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Apr 02, 2021

LGBTQ+ Romance Speculative

The trickster god of love watched the funeral proceedings from on high, heart twisting in his immortal chest. He realized that death was a part of life for humans, but he did not want to accept that one of his favorite matches had been torn asunder by tragedy. Even he recognized the Fates had gotten it wrong. Von and Amari, as much as any of his couples, deserved to grow old together. Now that opportunity had been taken from them. Unless…

* * *

Confused and drained, Amari Davis followed the tall, well-built man wielding a caduceus and sporting an odd, wide-brimmed hat decked with a pair of tiny wings. He reminded her of someone she had heard or read about in her previous existence, but in her current ethereal state the effort to hold on to her memories was too great. Except for that of a boy standing beside a large sycamore tree, cheering her on as she climbed. Him she remembered.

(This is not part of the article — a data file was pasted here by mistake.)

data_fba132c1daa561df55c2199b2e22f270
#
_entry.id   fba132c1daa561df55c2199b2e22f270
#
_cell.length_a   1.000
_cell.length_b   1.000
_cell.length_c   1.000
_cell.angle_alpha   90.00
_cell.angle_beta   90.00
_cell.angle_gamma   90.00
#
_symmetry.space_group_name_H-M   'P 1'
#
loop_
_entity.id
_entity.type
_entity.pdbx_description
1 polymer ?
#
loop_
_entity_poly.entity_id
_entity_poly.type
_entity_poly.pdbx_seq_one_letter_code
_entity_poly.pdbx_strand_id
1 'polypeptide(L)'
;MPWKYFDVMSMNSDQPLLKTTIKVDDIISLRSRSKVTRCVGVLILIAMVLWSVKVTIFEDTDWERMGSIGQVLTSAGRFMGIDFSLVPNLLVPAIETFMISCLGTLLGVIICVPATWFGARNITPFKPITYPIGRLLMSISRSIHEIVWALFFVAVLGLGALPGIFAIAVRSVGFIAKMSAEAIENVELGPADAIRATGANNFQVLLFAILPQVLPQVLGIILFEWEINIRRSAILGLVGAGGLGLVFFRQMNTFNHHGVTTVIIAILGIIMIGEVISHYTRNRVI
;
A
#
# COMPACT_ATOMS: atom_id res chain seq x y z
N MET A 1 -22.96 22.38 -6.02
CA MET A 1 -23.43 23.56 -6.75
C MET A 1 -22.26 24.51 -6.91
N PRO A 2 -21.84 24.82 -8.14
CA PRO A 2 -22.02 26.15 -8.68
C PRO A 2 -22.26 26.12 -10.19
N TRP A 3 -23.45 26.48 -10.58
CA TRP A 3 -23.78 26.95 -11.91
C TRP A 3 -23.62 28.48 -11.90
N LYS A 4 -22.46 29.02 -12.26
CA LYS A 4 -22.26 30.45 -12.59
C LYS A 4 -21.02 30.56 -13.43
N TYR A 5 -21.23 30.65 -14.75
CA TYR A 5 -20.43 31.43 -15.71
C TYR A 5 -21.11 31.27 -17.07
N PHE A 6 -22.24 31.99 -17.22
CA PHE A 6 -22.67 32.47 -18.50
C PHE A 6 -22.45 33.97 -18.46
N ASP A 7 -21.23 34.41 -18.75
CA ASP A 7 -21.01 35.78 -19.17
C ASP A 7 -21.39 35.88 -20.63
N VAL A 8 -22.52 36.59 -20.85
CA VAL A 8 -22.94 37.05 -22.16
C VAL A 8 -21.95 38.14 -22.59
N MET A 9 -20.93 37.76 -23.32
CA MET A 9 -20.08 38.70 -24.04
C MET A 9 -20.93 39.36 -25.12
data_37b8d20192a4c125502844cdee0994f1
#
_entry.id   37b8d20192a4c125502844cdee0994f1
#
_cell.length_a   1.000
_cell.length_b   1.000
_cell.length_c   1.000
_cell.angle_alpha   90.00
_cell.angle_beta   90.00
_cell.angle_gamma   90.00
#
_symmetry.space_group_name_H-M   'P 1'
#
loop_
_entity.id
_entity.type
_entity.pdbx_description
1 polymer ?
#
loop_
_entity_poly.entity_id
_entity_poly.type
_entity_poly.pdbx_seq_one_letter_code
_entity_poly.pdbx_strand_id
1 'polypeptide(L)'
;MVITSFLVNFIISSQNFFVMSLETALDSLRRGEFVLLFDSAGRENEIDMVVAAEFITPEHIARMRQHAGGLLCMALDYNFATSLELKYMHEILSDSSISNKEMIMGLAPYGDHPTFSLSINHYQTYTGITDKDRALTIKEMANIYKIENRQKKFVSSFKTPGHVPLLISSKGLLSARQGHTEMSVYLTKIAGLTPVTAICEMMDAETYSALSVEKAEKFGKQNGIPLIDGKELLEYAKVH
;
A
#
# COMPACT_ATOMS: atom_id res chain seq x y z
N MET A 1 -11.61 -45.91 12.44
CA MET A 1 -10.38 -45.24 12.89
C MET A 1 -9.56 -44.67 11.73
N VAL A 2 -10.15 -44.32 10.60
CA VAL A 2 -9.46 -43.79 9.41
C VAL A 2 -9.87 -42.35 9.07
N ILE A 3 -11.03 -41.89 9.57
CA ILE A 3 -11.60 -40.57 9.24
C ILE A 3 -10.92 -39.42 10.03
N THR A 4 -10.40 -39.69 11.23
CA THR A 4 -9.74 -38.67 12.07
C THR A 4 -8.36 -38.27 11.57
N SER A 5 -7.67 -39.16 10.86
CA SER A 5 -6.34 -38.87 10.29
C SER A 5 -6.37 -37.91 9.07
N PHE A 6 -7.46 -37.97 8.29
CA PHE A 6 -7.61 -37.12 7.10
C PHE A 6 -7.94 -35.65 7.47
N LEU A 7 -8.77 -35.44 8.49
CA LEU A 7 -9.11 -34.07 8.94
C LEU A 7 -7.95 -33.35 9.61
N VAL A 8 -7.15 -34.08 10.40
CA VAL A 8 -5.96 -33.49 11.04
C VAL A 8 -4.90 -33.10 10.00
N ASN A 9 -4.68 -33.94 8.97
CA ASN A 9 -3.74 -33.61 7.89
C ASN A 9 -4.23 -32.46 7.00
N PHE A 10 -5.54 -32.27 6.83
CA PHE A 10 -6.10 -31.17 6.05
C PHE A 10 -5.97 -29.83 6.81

The arrival of another man wearing armor with a quiver of arrows strapped to his back interrupted her musings and caused her escort to stop.

The two men walked several feet away, heads together as they spoke in low tones.

Amari watched as their conversation grew heated, though she couldn’t hear what they said. Eventually, they reached a consensus, shook hands and her companion rejoined her as if nothing untoward had occurred.

“What was that about?”

“Your future.”

* * *

Two Years Later

She was going to kill them!